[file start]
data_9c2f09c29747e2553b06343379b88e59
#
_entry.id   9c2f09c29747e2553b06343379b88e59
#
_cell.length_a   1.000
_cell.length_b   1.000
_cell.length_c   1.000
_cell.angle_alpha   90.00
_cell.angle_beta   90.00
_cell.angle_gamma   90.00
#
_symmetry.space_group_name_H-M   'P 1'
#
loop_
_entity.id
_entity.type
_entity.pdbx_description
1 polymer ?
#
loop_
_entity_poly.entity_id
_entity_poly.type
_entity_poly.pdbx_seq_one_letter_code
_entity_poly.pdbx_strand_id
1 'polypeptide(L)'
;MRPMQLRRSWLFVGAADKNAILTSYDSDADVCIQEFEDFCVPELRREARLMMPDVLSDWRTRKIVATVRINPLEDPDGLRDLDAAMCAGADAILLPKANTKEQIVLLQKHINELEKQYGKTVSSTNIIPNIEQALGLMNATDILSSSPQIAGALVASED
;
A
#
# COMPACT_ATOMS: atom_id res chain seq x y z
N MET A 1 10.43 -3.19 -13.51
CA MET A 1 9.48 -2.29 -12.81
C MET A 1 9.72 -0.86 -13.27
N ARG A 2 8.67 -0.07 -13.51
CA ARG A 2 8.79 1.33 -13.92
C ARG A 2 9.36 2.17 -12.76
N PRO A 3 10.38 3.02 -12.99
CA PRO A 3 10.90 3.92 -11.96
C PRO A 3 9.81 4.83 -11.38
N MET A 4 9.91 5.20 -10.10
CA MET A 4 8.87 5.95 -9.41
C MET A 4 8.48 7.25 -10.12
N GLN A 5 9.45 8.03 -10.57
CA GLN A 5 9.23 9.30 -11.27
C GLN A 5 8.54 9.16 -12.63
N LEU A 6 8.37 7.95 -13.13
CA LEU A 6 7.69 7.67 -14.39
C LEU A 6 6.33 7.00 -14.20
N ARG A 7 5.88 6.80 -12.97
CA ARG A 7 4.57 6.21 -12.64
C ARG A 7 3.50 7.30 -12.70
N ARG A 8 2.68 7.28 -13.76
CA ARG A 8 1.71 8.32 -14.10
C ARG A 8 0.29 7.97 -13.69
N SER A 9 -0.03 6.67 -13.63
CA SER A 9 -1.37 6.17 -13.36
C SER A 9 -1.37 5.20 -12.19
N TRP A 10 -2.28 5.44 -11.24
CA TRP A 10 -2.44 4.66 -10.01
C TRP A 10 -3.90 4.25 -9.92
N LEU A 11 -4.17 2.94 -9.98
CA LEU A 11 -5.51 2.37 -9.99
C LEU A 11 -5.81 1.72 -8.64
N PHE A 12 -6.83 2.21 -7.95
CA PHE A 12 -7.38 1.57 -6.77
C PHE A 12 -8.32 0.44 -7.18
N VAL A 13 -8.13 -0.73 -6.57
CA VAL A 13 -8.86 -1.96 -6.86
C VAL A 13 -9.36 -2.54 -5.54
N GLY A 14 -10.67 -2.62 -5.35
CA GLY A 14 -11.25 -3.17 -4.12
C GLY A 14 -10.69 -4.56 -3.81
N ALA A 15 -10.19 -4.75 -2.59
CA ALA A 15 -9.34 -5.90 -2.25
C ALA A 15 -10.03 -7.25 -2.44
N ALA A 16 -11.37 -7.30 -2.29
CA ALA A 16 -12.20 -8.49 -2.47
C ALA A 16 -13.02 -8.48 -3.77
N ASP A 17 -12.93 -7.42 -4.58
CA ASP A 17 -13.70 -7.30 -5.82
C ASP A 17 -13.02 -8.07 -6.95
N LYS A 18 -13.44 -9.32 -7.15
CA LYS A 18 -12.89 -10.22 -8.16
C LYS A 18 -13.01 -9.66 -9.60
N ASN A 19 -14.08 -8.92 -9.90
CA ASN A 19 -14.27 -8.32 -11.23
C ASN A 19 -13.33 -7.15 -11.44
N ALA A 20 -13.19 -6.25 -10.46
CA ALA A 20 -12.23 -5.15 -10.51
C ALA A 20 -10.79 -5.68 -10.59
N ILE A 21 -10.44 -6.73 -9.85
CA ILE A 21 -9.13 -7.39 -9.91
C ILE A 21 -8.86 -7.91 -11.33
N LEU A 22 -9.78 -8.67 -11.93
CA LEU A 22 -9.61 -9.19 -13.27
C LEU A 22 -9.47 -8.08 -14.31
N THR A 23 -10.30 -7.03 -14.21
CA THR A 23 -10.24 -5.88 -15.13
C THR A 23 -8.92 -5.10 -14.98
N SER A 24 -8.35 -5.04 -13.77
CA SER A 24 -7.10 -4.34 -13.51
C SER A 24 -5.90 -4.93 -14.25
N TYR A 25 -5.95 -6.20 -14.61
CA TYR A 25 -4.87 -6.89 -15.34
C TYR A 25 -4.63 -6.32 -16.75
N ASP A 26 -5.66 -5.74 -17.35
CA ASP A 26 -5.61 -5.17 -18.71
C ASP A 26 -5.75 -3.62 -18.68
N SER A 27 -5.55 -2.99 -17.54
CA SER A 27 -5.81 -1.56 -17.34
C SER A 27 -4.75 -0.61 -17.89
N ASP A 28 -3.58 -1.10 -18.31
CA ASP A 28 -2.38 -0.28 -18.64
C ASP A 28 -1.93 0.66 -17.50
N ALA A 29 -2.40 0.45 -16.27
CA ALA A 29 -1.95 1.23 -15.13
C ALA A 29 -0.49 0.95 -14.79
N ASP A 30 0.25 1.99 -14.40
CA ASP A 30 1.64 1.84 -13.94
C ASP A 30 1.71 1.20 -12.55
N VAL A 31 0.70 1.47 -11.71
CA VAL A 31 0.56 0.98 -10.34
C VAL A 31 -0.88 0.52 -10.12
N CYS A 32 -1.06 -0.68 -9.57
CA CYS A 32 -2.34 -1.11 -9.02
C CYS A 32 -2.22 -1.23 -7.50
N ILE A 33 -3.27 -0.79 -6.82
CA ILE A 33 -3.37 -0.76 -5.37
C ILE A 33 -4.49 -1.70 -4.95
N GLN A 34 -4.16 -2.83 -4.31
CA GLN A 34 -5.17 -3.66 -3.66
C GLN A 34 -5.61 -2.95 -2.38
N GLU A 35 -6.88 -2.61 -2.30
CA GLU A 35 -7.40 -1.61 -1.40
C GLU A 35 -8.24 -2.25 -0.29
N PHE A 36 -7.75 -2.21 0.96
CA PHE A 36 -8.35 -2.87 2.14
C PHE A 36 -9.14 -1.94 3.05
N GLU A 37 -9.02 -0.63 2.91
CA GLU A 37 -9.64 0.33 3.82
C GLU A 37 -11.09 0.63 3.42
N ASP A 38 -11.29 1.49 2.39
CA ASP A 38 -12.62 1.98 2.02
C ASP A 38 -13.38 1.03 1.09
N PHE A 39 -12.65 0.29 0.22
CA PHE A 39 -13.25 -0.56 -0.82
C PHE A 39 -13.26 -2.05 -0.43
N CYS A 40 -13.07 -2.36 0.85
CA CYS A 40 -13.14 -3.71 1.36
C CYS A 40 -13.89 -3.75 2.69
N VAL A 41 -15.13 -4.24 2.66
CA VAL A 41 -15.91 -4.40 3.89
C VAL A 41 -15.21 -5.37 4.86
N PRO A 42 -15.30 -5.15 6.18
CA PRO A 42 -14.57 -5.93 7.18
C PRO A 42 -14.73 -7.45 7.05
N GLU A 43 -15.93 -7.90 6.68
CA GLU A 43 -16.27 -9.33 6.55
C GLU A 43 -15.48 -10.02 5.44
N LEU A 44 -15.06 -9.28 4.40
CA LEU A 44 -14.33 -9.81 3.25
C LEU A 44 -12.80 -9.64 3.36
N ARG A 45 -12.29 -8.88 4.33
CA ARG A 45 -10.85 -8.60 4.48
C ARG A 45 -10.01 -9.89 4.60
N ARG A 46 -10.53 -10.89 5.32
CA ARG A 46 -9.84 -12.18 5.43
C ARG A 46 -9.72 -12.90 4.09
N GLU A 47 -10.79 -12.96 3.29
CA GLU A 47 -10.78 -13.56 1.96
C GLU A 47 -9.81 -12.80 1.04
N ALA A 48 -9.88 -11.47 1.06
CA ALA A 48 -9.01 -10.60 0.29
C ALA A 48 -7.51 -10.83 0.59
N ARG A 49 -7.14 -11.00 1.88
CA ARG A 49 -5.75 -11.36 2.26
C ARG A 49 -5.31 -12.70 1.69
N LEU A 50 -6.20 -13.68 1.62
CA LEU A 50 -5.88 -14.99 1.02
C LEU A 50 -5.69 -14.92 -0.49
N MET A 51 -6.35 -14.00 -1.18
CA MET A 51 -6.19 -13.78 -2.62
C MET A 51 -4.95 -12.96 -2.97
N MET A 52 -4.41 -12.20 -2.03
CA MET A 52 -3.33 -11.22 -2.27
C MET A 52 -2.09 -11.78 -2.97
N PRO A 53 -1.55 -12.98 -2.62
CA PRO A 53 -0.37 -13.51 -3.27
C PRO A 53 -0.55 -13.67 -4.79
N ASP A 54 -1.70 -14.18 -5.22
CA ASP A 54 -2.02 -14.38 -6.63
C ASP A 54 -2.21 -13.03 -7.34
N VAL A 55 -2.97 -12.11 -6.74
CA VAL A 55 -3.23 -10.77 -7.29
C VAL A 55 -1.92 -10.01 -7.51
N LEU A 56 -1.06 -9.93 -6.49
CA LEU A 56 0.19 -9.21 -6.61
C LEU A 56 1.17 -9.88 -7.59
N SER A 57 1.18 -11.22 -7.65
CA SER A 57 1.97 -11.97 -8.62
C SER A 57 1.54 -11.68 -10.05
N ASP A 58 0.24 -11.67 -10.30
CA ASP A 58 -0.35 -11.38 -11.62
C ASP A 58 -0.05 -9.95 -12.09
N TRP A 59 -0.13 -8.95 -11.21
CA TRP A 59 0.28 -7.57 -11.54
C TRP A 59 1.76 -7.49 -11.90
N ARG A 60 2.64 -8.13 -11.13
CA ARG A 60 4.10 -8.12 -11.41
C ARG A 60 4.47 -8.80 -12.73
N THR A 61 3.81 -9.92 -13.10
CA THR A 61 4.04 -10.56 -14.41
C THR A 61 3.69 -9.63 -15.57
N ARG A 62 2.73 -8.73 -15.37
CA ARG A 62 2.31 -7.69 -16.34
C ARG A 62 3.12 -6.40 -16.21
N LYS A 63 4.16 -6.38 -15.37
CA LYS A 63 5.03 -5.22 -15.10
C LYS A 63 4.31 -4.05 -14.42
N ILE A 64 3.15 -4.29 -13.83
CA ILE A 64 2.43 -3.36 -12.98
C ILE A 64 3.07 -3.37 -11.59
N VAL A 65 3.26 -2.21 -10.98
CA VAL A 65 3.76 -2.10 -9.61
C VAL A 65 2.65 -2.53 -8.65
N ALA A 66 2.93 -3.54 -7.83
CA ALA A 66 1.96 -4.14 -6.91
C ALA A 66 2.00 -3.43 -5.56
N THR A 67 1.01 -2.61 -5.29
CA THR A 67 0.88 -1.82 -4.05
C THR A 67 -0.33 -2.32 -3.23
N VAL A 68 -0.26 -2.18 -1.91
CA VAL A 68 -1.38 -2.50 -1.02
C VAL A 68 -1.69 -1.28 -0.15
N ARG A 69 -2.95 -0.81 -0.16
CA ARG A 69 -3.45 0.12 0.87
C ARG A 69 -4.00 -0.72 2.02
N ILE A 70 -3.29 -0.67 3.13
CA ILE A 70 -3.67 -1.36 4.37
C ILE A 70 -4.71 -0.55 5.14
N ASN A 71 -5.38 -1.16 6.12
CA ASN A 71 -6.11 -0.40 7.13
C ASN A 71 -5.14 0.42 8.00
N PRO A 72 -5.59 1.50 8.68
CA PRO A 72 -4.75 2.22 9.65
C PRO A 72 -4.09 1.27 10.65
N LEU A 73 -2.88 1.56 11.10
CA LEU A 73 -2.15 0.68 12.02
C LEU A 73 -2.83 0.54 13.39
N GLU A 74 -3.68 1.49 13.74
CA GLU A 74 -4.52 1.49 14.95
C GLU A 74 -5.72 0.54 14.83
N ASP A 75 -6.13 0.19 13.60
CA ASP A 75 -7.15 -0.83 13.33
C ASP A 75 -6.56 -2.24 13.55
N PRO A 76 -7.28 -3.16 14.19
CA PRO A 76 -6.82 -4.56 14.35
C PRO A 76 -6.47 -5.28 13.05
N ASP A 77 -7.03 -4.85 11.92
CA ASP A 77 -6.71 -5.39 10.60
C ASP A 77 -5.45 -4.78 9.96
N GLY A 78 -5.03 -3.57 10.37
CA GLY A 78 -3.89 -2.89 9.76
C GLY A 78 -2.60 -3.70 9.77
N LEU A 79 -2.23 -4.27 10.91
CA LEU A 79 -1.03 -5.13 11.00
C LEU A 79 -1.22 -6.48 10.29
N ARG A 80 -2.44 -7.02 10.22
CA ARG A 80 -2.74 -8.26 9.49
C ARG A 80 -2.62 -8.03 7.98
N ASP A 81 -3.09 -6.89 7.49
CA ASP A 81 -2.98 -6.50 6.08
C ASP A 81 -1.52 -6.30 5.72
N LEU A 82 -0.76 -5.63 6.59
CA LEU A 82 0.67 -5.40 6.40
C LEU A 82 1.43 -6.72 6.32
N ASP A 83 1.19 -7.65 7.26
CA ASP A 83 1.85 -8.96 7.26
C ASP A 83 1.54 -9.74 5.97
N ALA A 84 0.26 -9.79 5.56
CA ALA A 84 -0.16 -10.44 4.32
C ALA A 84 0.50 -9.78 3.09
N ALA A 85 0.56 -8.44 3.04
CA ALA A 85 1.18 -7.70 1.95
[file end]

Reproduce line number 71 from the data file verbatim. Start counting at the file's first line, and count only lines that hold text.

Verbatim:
CA GLY A 14 -11.25 -3.17 -4.12